SSL certificates: SHA-1 deprecation

September 16th, 2014 by

We’ve been asked a few times recently about the announcement from the developers of the  Chrome browser concerning SHA-1 deprecation. This post gives some background, and answers the most common questions. If you’re in a hurry: don’t panic! Mythic Beasts has got you covered.

What’s it all about? For an SSL certificate to be trusted by browsers around the world, it needs to be digitally signed by a well-known and trusted body, called a Certification Authority or CA. (For the SSL certificates that we sell, the CA is usually GeoTrust.) When a certificate is issued, the CA takes the details of your certificate (most notably the address of your website, and the public half of your crypto key) and digitally signs them. When a user browses to your site, they receive your signed certificate and they check the CA’s signature of it to be certain that they are talking securely to the right site.

Except… the CA doesn’t actually sign all the data in the certificate. It first passes it through a cryptographic hash function, which securely reduces the data to a small fingerprint, and then it signs that. Currently, the hash function most commonly used in SSL certificates is SHA-1. This is going to change over the next couple of years.

What’s wrong with SHA-1? Cryptographic hash functions become weaker over time, as Moore’s law makes computers ever faster, and cryptologists discover flaws in the algorithm. A significant flaw in SHA-1 was first published back in 2005, and it is now believed that it may be feasible to find a SHA-1 collision by 2018 or sooner.

Is there an alternative? Yes! SHA-2 (also known as SHA-256) is already implemented in all major browsers. However, because of the nature of the problem, every SSL certificate needs to be upgraded, so we can tell browsers to stop accepting SHA-1 signed certificates. Note that SHA-1 has not yet been “broken”, and while weakened, it is still strong enough for the time being. However, for a smooth transition to SHA-2, we need to start now.

What’s the Google announcement? Although this has generated a lot of discussion, it doesn’t actually say very much that’s new. Microsoft announced in November 2013 that they will not accept SHA-1 signed certificates after 2016. The Chrome developers have recently confirmed that they will do the same, and have filled in some details for a hopefully smooth transition.

Rather than having a single cut-off date, Chrome will be gradually ratcheting up the level of warnings. SHA-1 certificates with an expiry date in 2017 or later will start to receive the “yellow triangle” warning in the browser address later this year. Of course, the connection is still encrypted, but this is a clear indication to users, and hopefully the site administrators too, that something is amiss.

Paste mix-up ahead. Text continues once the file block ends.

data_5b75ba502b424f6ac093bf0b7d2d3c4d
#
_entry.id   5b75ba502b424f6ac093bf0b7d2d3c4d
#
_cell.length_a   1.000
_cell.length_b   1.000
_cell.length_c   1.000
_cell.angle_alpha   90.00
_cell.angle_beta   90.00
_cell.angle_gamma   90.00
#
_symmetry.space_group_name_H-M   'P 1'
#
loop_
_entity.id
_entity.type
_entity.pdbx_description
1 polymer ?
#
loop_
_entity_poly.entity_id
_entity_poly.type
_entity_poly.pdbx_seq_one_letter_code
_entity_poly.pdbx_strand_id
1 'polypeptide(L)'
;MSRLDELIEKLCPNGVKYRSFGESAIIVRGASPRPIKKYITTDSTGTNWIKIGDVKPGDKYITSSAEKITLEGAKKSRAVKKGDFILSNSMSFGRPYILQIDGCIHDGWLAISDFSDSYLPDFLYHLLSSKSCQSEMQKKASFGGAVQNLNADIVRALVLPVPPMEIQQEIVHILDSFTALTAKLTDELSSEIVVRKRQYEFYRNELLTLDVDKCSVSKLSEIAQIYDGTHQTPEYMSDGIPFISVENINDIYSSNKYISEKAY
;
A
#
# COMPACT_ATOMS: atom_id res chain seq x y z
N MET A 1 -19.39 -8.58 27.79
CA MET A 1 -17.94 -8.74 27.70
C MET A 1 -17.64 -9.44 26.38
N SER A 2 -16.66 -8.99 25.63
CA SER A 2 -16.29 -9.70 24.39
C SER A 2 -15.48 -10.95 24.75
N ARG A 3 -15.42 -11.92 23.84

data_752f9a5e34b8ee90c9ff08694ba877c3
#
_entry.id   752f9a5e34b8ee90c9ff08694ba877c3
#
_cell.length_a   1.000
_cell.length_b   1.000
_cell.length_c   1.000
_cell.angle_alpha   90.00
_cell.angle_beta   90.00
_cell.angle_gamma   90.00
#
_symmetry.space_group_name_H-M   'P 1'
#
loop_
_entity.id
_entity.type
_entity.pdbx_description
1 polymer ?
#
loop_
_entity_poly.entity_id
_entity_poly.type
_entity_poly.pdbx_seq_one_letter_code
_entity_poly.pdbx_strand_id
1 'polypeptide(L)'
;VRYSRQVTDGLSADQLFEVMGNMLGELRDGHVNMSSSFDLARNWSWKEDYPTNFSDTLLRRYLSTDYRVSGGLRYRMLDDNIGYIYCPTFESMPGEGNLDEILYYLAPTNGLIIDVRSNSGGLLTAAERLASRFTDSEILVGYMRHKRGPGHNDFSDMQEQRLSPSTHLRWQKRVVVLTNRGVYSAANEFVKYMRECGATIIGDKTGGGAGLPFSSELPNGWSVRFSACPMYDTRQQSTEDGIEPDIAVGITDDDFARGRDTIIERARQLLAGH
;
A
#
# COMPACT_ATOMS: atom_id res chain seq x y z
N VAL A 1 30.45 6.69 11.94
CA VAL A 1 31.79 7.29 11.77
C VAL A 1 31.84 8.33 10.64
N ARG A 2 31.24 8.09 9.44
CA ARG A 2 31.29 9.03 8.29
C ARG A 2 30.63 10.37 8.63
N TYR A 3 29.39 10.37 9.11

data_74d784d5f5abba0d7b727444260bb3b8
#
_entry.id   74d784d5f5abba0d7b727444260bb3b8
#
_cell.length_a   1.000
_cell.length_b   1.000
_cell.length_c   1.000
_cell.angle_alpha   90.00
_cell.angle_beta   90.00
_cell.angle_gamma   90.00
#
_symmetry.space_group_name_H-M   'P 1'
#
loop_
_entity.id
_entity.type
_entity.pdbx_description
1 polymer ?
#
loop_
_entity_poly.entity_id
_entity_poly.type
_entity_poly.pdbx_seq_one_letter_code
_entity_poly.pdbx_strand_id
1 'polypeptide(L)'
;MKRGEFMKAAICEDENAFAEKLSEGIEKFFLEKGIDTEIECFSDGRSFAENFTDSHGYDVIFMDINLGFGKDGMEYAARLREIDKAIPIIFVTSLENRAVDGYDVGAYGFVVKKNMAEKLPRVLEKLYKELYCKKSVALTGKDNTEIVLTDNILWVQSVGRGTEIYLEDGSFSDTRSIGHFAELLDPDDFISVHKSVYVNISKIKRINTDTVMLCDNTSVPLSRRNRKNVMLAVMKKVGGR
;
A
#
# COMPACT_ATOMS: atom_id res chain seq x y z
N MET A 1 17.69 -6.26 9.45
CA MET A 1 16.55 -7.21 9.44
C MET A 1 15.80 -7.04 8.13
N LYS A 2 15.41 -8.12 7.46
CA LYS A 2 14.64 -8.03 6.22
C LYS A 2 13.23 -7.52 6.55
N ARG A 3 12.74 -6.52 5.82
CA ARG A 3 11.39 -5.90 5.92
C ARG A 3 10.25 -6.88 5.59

By the middle of next year, if those sites are still running with a SHA-1 certificate that lasts into 2017, the warning will be upgraded to a red cross, making it crystal clear to all concerned that action is needed.


For SHA-1 certificates that have an expiry date in 2016, the situation is not so serious. Sites with these certificates will start to receive yellow triangle warnings next year, but the warning won’t be escalated beyond that. In both cases, only the security icon will be changed; there will be no click-through warnings. This move, which is also supported by Mozilla and Opera, is forcing the hand of the CAs, and much misinformation has been spread about it.

Is my certificate OK? Yes. Almost all* certificates issued by Mythic Beasts have only a 1 year expiry, so your current certificate will not solicit any warnings from Chrome, or any other browser. *Very occasionally we do issue certificates for longer than 1 year; we’ve checked the issue dates for all these, and are in contact with all affected customers to reissue their certificates.

And then…? We already have a process in place for issuing SHA-2 certificates and renewals. It’s currently a bit more fiddly than we’d like (in fact, it involves obtaining a SHA-1 certificate and then reissuing it as SHA-2!), but we will be trying to make this slicker over the next few weeks. In any case, after October 2014, we will only be issuing SHA-2 certificates.